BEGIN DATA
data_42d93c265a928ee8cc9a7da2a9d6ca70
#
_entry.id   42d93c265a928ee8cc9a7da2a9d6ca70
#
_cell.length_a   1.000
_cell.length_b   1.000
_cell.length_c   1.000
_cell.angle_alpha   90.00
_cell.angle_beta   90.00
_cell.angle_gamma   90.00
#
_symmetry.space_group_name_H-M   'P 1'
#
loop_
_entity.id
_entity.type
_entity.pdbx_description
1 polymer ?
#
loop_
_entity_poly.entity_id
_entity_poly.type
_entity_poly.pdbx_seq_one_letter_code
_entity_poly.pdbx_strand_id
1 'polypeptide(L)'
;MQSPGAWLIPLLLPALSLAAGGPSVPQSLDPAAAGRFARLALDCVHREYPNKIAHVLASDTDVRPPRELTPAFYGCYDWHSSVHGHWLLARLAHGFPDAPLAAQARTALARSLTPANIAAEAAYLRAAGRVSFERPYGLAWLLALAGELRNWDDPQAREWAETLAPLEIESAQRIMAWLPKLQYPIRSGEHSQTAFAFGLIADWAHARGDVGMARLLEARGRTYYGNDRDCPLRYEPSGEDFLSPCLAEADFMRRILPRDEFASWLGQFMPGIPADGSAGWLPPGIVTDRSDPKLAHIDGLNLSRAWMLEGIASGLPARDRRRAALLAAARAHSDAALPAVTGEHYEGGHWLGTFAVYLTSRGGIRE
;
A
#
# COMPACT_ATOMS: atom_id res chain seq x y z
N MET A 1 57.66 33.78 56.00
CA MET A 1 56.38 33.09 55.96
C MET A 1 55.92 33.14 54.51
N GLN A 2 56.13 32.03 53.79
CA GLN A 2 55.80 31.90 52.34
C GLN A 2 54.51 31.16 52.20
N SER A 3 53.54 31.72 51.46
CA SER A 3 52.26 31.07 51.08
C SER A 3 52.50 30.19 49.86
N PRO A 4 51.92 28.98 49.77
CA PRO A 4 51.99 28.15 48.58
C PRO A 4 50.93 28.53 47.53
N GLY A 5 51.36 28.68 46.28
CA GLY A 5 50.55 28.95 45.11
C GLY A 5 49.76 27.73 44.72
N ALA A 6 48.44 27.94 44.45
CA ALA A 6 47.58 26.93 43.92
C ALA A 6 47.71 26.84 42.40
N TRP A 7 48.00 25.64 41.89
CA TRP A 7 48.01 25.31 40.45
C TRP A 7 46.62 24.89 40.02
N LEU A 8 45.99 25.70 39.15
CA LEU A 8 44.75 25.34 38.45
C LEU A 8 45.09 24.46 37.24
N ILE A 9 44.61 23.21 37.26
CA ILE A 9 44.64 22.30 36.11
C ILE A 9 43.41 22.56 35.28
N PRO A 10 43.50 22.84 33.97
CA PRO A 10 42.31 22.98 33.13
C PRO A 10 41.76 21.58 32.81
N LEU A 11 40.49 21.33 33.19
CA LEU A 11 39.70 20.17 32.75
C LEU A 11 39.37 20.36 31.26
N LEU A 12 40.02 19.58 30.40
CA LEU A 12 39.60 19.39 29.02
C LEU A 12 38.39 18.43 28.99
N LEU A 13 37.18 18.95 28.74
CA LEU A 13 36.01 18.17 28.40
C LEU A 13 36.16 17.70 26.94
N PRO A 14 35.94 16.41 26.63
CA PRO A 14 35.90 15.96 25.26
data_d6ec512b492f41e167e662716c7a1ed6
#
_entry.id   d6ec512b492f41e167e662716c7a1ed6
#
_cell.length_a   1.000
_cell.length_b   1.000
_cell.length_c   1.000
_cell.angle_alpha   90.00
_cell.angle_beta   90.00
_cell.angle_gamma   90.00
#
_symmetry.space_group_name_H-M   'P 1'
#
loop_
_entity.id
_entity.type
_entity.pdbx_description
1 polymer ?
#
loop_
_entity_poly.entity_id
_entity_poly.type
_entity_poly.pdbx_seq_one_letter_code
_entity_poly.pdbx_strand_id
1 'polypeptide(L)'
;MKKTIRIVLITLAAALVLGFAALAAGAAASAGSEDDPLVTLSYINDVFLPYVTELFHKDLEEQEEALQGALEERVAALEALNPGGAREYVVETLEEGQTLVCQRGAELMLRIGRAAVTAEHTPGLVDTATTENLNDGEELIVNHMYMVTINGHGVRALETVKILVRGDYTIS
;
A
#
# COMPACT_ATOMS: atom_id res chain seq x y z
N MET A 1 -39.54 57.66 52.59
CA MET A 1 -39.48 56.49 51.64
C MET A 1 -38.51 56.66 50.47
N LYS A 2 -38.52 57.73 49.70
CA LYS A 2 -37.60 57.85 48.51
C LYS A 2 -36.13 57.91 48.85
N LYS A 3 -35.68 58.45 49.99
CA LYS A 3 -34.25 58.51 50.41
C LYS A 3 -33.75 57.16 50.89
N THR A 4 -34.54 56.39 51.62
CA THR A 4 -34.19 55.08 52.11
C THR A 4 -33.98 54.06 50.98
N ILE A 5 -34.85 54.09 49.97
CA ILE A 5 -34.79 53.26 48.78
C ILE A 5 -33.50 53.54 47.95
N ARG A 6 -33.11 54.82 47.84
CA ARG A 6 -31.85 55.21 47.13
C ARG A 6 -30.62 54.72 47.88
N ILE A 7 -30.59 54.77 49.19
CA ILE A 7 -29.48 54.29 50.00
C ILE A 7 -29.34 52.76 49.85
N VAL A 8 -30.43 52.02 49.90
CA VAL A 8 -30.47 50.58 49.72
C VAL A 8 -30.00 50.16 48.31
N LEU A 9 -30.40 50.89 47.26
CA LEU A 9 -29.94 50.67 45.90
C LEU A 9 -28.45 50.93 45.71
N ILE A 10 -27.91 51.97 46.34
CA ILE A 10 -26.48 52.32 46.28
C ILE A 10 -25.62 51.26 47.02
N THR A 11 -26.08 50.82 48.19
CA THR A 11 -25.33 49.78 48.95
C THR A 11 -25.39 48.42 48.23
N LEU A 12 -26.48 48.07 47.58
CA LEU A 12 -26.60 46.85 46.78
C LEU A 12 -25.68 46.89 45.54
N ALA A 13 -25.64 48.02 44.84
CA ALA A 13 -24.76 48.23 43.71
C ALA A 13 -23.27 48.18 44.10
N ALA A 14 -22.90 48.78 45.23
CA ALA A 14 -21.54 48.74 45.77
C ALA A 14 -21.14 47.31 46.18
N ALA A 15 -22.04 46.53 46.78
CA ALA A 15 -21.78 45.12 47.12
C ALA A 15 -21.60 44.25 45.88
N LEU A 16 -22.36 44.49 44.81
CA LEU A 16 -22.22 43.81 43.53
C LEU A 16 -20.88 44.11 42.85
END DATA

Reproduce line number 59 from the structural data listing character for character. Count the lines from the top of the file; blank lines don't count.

CA PRO A 10 42.31 22.98 33.13